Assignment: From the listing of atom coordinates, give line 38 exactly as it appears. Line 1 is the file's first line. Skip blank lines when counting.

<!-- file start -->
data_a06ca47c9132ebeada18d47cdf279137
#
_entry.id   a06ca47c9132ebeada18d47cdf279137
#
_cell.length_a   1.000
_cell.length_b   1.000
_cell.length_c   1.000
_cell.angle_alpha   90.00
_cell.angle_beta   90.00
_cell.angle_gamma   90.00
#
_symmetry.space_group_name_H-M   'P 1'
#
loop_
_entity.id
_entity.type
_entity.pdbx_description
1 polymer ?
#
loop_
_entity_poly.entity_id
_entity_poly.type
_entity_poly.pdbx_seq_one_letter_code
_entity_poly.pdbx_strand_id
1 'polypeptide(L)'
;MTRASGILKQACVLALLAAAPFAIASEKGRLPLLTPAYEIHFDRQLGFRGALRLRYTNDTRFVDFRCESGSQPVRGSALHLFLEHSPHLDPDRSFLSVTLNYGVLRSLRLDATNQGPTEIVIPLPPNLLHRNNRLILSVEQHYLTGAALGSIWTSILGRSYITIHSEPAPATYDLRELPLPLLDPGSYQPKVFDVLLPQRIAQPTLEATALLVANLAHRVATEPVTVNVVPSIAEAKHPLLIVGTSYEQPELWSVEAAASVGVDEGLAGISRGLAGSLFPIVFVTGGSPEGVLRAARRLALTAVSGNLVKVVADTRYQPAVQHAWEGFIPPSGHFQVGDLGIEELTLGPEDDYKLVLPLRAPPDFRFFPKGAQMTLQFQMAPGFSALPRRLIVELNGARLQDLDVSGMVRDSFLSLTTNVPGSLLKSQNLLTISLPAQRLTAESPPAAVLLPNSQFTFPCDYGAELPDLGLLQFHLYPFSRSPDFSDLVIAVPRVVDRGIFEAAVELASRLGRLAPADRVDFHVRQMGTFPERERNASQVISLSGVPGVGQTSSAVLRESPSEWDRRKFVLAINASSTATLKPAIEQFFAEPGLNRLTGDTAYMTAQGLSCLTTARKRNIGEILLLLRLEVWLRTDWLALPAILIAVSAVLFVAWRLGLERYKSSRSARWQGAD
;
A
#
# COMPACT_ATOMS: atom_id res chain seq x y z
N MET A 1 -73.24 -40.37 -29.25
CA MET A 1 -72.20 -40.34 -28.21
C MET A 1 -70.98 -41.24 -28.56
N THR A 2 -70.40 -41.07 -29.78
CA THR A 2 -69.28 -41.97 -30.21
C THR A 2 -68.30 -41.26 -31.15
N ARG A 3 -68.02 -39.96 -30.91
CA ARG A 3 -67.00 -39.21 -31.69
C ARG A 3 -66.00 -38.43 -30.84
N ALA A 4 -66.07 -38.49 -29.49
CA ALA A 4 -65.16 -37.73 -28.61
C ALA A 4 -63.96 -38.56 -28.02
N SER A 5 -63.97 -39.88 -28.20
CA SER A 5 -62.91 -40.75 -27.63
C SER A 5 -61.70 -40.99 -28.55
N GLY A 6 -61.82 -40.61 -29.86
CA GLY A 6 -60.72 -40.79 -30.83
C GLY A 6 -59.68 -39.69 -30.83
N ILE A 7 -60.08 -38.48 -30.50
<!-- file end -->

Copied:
CA ARG A 3 -67.00 -39.21 -31.69